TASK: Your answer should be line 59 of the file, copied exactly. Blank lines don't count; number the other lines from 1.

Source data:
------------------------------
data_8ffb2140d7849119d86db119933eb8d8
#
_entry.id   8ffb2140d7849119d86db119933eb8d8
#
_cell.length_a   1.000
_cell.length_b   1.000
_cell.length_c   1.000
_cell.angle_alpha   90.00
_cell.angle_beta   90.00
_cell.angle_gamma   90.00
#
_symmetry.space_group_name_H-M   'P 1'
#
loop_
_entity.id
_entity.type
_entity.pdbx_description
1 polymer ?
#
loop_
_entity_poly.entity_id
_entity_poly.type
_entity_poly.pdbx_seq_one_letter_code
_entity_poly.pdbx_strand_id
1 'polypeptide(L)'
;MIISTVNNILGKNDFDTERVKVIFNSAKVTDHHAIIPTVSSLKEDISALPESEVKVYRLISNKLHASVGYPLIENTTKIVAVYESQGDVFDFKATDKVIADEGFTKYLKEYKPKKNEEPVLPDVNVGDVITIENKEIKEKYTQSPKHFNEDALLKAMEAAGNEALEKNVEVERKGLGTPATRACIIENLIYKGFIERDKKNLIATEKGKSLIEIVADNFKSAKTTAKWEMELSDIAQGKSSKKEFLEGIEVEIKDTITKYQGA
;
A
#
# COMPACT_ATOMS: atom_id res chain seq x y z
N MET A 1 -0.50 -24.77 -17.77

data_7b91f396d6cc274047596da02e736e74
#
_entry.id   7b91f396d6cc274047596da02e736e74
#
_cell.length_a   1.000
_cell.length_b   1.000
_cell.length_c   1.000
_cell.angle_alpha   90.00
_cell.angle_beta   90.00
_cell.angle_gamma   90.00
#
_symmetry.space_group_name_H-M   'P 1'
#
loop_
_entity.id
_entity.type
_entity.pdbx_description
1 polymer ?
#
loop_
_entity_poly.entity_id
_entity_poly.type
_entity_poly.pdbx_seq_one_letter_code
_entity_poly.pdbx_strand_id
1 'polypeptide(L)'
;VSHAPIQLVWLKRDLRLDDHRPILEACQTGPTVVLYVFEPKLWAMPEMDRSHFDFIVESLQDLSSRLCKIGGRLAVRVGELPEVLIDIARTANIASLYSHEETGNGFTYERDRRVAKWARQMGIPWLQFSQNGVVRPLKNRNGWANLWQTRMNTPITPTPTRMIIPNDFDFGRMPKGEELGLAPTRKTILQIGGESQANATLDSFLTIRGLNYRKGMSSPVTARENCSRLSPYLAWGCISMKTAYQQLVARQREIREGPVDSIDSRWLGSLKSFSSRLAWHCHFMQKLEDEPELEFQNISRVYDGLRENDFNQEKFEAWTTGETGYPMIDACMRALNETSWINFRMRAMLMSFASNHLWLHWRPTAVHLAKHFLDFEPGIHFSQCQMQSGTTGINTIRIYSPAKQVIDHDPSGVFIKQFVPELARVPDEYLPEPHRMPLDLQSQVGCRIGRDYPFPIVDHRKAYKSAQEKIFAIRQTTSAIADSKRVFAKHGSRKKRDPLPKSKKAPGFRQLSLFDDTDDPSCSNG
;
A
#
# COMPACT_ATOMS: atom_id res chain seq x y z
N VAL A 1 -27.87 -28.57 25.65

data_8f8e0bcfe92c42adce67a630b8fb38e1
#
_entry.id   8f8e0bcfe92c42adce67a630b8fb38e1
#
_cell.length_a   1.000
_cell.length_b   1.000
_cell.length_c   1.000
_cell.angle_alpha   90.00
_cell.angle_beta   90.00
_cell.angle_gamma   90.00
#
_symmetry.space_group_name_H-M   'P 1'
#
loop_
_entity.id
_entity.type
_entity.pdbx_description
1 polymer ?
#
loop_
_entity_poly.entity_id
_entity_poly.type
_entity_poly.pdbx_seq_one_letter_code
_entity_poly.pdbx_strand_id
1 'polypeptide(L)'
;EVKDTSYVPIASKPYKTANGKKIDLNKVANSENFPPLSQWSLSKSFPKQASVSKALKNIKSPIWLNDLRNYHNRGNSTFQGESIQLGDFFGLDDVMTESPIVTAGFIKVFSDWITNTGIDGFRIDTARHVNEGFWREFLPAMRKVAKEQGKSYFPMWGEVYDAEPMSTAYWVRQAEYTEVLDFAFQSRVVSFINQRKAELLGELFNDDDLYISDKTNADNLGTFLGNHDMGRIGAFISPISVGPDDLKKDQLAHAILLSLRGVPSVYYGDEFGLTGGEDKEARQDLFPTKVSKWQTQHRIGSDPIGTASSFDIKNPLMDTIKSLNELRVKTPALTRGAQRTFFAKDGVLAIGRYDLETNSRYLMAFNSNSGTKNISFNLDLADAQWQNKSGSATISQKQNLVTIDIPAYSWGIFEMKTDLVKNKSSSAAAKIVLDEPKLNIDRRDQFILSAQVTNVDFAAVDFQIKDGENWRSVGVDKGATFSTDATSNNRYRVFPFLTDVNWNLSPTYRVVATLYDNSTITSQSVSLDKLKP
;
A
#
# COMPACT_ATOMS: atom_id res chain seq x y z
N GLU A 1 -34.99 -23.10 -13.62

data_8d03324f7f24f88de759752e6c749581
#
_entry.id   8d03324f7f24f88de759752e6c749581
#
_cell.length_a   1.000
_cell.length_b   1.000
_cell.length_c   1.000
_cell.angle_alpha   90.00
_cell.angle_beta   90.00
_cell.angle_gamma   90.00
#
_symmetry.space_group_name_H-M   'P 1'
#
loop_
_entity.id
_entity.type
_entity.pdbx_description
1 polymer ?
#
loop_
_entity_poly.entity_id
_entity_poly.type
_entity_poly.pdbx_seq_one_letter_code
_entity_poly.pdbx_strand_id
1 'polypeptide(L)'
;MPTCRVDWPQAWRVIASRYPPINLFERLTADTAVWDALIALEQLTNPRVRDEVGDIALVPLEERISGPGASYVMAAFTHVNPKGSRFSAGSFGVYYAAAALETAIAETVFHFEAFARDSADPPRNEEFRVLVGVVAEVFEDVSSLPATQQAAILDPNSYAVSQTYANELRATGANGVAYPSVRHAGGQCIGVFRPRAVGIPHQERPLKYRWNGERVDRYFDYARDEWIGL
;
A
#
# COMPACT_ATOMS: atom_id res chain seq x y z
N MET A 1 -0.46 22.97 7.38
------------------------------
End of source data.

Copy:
A